“It seems to me the best policy is to put the water to beneficial use” — Jerry Sonnenberg


From The Pueblo Chieftain (Chris Woodka):

El Paso County communities tried last week to convince the state’s interim water resources review committee that water rights they purchase are “eroded” when growth fails to materialize as soon as expected. Lawmakers listened, but took no action.

Lawyers for Fountain and the Pikes Peak Regional Water Authority told the committee last week that agricultural rights they purchased are diminished if the water is not immediately used when growth does not materialize.

They proposed two changes in the law:

  • A measure which would remove the need for a water right that has been changed to be taken to water court again for actions such as a new point of diversion.

    “Any change will shrink a senior water right, not ratchet them up,” said Denver water lawyer Rick Fendel, representing the Pikes Peak group. “We’re looking for ways to get us through the gauntlet of water court.”

  • A proposal to quantify changes on a ditch equally so the most recent changes aren’t penalized by generous assumptions in the past.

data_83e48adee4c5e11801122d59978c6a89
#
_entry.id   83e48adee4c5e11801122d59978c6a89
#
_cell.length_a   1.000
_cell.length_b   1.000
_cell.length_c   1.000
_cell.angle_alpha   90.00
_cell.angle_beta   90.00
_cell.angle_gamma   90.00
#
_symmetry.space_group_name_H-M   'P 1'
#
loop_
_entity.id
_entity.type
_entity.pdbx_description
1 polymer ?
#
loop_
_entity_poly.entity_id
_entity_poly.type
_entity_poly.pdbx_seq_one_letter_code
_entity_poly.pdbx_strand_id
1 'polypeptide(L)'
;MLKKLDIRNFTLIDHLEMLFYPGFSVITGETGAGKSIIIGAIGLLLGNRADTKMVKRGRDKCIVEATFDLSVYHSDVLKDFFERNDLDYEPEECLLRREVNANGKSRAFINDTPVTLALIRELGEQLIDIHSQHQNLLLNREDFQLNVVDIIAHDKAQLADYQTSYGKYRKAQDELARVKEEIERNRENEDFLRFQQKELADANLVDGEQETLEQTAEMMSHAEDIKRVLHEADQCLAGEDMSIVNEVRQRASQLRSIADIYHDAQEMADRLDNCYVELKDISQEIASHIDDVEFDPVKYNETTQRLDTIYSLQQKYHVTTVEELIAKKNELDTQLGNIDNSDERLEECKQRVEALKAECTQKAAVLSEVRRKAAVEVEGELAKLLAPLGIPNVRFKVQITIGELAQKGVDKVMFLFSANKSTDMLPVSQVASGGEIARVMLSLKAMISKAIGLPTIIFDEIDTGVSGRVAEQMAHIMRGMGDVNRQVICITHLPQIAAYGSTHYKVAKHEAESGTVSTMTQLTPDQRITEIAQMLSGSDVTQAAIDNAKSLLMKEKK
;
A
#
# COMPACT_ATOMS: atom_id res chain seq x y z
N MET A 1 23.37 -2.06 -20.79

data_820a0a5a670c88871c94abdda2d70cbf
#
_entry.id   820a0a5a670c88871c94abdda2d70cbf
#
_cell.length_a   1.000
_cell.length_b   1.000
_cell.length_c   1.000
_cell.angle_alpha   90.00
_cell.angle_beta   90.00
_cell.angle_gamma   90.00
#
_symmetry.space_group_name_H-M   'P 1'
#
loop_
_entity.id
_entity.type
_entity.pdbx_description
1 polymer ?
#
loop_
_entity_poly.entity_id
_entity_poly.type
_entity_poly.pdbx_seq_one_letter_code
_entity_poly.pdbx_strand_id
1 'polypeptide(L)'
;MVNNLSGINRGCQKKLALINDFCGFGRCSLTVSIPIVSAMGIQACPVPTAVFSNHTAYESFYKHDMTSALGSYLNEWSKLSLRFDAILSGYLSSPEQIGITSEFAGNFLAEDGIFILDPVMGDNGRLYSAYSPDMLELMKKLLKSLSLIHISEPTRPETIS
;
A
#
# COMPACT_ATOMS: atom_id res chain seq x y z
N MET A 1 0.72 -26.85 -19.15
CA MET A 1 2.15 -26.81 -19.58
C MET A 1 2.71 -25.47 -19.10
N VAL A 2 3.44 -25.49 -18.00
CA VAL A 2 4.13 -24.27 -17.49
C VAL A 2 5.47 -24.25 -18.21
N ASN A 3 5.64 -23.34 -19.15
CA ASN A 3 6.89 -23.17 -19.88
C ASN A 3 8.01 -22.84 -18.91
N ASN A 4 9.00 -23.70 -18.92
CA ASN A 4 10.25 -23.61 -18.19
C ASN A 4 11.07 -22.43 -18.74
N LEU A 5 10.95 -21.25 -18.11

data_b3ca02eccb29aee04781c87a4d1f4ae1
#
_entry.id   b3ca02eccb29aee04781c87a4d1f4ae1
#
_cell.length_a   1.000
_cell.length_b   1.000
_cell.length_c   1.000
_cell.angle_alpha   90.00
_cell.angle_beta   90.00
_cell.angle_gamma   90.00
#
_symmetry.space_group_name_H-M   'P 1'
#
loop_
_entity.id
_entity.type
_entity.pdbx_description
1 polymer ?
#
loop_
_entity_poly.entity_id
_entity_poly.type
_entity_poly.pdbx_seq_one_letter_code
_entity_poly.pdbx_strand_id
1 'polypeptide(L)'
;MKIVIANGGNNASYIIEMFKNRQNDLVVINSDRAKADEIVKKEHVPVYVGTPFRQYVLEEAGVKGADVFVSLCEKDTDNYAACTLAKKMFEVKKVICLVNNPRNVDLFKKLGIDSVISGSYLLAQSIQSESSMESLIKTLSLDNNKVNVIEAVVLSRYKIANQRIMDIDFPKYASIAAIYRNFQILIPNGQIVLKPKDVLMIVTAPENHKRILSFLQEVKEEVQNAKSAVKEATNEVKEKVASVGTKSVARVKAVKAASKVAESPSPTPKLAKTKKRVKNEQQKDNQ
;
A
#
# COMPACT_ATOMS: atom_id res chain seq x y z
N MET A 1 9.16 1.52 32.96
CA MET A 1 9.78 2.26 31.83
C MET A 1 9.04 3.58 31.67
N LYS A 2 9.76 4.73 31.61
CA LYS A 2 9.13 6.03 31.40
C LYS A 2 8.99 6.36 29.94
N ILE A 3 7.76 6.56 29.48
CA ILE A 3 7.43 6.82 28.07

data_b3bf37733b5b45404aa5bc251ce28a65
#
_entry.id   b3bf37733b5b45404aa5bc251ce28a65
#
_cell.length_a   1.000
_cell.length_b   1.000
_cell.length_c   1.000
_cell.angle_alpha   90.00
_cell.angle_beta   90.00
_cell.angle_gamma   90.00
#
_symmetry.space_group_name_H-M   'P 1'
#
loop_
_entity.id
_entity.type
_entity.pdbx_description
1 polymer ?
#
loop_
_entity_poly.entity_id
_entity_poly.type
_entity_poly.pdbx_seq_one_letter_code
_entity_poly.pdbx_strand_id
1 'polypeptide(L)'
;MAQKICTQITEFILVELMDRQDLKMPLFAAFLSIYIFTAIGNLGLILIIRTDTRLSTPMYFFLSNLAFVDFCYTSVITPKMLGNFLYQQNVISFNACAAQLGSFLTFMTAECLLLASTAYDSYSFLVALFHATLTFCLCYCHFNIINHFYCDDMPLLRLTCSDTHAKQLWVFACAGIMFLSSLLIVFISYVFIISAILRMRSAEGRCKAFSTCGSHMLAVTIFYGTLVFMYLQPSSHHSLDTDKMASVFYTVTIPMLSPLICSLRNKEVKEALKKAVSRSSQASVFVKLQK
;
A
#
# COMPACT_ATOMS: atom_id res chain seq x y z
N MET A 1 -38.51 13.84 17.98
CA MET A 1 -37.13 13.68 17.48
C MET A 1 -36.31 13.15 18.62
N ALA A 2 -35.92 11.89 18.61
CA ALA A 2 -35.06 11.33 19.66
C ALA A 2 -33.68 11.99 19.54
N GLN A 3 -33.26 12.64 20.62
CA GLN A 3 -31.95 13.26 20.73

“The last guy on the ditch suffers because the historic consumptive use is all used up by the guys who came before you,” said Denver water attorney Cynthia Covell, representing Fountain.

  • Cities that buy farm water and don’t immediately use it are subject to a reduction of use, but not the loss of the water right, Deputy State Engineer Kevin Rein explained.

    Cities often obtain conditional water rights that allow them to grow into their supplies, but in recent years courts have put limits on how far into the future they can plan.

    The legislators were not receptive to change the laws solely to accommodate cities.

    “It seems to me the best policy is to put the water to beneficial use,” said state Rep. Jerry Sonnenberg, R-Sterling, adding that cities should not “mismanage” their supplies.

    Covell said Fountain’s growth is largely determined by the pace of expansion at Fort Carson, something the city cannot control. “You don’t want to have to get the supply after the future arrives,” Covell said. “This would bring certainty based on the water rights’ decreed purpose.”

    More water law coverage here.

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